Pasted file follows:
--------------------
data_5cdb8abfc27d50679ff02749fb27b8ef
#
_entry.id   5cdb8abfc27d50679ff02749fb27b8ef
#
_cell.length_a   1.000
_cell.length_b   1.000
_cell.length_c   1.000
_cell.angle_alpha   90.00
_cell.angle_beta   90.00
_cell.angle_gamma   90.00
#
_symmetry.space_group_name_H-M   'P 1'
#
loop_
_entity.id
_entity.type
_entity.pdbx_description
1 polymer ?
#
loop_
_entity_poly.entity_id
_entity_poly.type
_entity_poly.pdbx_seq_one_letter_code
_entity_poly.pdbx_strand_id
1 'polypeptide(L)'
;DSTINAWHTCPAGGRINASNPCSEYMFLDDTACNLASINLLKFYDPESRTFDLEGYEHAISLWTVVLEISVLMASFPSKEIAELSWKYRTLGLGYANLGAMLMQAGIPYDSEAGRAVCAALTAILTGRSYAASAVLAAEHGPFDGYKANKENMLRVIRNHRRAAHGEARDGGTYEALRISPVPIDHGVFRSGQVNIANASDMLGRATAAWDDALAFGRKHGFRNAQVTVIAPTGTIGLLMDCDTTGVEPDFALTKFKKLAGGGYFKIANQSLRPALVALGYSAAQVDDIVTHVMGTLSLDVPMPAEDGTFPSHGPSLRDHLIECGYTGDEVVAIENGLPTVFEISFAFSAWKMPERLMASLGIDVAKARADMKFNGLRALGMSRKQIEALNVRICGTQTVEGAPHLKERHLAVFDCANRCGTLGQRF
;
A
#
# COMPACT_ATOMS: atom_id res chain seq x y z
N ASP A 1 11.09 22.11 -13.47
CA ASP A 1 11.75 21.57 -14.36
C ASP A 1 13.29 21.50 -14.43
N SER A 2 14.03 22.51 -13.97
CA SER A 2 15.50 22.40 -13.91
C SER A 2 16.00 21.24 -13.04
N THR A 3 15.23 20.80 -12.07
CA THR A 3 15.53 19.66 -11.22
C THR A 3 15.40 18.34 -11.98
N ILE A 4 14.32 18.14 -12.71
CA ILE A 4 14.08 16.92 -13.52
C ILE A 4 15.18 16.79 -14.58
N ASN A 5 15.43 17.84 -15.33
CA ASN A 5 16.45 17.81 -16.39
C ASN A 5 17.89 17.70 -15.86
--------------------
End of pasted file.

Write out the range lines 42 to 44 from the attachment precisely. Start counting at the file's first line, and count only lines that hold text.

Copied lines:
C ILE A 4 15.18 16.79 -14.58
N ASN A 5 15.43 17.84 -15.33
CA ASN A 5 16.45 17.81 -16.39